Every day academics wade through emails full of spelling errors and promises with the immediate publication of their research. The emails always say not to worry about peer review, these journals seem to be willing to publish anything as long a big chunk of money is exchanged with them. These are predatory journals targeting developing countries specifically, and they’re very common these days. They’re different from mainstream journals because they charge high fees to publish the articles and the worst thing is they don’t follow any of the quality assurance processes expected in the academic publication.
Academics in the developing world have become a favorite target for these journals, they keep falling into these traps but why is it the case? A couple of explanations can be given to this issue. The main one being that the academic publishing is too often linked to performance targets and incentive funding causing academics to take shortcuts. South Africa is a great example here. In South Africa academics are often encouraged to publish because this will increase the subsidy the institution receives from the state rather than because it is a university’s task to contribute to knowledge
There’s every reason for African countries to focus on increasing academics’ publishing outputs to ensure distribution of their research. In reality, Africa contributes very little to international knowledge creation. This is mainly because countries in Africa have not focused on the capacity to increase their academic publishing. As some suggest, developing such capacity will need to move beyond initiatives designed to support individual academics to take on the requisite research and academic writing practices.
The institutional culture plays a very important role in knowledge creation as well. It is after all the university’s public good responsibility. African academics also continue to face multiple obstacles, such as the biases inherent in the publishing industry.
To overcome these problems South Africa has adopted an approach that involves the department of higher education and training encouraging publication output through a national funding formula. It follows various approaches to ensure that only quality contributions are funded in this way. But the process is not failsafe.
Universities need the money generated by publication output. Various mechanisms are put in place to ensure that academics publish. First, they reward academic publication explicitly in probation and promotion requirements. Secondly, some universities have imported the notion of key performance indicators from industry: research productivity is measured and the regular generation of research publications is required. And thirdly, many universities provide financial incentives to the individual author in the form of funding into a research account. In a few cases, this funding even takes the form of bonuses in the academic’s salary.
The department of higher education and training has warned against the use of incentives due to the consequences they bring. However, they are still widely used. These institutional mechanisms have created a problematic culture in some universities where “getting published” becomes the end goal. Quality is overshadowed by quantity. Quantity edges out quality. That is the main reason why predatory journals become successful in these regions.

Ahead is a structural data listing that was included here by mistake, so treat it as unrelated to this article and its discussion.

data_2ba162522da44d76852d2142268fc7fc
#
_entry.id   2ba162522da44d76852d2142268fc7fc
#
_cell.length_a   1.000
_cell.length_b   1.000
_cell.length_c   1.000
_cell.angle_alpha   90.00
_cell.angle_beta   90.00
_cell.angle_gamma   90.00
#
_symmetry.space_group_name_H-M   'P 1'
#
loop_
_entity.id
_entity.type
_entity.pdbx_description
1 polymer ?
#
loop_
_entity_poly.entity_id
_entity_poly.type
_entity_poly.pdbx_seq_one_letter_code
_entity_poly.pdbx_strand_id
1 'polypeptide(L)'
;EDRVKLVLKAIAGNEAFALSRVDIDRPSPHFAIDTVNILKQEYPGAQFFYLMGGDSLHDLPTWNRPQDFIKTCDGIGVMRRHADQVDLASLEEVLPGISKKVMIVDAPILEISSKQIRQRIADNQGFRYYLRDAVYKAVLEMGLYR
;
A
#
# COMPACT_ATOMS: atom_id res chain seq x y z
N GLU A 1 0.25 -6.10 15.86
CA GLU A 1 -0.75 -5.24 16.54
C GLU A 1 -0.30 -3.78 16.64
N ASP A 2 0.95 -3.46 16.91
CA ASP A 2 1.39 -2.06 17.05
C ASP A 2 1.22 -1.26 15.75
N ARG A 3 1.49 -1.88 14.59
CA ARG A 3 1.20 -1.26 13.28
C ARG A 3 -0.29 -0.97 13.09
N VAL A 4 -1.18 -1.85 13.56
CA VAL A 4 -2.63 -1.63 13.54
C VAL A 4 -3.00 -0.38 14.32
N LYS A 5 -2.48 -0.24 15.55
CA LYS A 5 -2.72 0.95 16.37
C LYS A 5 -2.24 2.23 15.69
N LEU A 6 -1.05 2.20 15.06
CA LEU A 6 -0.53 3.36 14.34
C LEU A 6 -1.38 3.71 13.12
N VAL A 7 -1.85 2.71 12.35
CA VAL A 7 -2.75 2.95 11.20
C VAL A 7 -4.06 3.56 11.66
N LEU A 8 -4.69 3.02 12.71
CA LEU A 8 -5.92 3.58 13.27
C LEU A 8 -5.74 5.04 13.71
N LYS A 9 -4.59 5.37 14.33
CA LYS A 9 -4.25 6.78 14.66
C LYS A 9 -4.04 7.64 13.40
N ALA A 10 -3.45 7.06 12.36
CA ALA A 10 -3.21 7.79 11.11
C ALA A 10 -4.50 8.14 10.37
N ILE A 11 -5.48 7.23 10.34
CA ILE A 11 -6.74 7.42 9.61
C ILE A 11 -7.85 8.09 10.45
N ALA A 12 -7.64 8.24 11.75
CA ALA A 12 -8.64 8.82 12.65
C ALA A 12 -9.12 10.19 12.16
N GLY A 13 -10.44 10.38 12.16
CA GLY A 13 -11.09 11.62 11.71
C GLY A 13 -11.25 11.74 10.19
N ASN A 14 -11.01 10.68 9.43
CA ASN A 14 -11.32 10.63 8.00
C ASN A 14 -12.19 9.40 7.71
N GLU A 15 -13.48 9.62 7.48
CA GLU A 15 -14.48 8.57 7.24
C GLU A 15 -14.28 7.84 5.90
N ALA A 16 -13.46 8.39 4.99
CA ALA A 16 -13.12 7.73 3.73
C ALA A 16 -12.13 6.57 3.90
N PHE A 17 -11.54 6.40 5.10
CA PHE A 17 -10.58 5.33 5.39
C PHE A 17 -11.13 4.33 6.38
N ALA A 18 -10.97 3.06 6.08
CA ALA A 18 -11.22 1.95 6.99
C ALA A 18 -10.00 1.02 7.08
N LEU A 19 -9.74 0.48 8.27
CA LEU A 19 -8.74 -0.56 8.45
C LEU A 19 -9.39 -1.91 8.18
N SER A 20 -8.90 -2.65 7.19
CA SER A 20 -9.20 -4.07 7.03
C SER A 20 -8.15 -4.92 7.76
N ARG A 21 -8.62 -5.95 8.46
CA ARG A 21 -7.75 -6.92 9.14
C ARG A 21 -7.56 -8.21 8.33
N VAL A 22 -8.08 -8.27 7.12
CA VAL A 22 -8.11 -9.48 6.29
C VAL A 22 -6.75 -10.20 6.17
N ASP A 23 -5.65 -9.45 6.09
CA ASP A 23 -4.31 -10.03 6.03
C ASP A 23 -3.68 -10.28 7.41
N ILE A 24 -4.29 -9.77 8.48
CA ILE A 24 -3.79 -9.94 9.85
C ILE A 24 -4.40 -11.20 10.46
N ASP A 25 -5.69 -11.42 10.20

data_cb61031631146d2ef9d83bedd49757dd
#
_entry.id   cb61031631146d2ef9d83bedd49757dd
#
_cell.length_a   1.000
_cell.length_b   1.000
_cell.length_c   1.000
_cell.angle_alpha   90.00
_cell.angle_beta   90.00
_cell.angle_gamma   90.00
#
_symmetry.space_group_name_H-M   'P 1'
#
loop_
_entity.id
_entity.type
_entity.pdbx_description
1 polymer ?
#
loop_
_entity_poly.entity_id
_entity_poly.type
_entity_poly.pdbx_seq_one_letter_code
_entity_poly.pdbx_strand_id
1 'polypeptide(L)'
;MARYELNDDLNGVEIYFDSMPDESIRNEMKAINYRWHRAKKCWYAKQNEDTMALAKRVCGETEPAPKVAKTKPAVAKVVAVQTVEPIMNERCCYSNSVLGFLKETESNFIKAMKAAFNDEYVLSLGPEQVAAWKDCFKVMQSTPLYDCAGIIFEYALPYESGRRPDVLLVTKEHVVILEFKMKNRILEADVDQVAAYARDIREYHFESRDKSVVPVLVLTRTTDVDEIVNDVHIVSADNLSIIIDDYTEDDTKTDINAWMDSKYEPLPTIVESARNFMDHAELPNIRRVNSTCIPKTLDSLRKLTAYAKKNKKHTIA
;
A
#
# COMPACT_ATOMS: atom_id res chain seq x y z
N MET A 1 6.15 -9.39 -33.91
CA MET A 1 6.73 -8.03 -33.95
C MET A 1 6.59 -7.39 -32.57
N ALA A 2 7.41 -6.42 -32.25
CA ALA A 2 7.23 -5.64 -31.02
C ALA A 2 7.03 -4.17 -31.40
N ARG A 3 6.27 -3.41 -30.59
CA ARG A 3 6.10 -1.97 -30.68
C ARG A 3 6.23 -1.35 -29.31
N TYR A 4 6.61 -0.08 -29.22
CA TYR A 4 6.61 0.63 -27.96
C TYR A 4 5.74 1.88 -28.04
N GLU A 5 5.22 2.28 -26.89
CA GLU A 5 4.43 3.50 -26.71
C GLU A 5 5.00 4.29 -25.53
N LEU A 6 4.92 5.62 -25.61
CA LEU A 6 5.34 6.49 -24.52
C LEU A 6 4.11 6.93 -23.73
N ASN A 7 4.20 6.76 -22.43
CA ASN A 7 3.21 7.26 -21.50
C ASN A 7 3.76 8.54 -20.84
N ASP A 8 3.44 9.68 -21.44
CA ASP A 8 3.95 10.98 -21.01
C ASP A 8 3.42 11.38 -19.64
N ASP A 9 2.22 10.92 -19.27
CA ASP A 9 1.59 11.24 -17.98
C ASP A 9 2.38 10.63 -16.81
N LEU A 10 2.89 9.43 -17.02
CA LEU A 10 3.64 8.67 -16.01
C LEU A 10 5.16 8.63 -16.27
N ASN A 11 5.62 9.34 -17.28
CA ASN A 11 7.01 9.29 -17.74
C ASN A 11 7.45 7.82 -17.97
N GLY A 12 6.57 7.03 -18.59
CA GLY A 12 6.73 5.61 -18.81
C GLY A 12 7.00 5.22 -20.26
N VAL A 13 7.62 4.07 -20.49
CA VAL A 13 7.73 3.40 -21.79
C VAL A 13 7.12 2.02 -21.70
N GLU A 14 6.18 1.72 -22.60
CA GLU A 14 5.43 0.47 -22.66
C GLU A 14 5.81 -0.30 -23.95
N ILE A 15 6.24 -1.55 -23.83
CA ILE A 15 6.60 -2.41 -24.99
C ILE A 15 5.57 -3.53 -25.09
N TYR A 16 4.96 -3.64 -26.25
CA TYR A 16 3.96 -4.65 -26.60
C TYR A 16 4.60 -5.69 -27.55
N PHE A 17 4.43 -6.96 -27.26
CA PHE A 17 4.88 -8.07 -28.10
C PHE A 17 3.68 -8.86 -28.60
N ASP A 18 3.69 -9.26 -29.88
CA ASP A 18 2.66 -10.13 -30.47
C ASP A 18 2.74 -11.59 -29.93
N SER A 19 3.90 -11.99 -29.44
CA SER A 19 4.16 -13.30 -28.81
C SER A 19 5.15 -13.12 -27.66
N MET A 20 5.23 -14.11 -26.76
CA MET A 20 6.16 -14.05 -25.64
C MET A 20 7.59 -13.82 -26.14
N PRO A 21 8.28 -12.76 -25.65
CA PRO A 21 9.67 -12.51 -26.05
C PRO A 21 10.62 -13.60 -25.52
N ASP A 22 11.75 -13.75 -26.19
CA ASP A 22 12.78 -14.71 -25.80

Research indicates that over a ten-year period, research-intensive universities had less than 1% of their publications in journals that showed strong evidence of being predatory. In the same period, five other universities – which are less research-intensive in focus had more than 10% of their publications in such journals.
This is yet another reason for building up a strong research culture within universities. If we create an understanding that academic publication is about knowledge creation rather than meeting performance targets or receiving incentive funding, academics and universities are less likely to fall into the traps of these predators.
More intensive measures are also required to support academics in making meaningful contributions. A published paper is contributing to the boundaries of a particular field. Academics should be publishing wherever the conversation to which they are contributing is happening. Selecting a journal on the basis of where our knowledge contribution is most likely to be read helps academics to identify predatory publications.
The good news here is that there is growing number of high-quality open access journals which ensure that contributions are widely available to all not only for universities with access to expensive databases. Moreover, more quality open access journals are being published in the Global South Africa, South America and so forth. There is more hope for academics to get their work recognized in legitimate publications which follow quality measures necessary for credible academic contributions. Hope to see less of predatory journals targeting developing countries in future.
Sioux McKenna, Director of PG Studies & Higher Education Studies PhD Co-ordinator, Rhodes University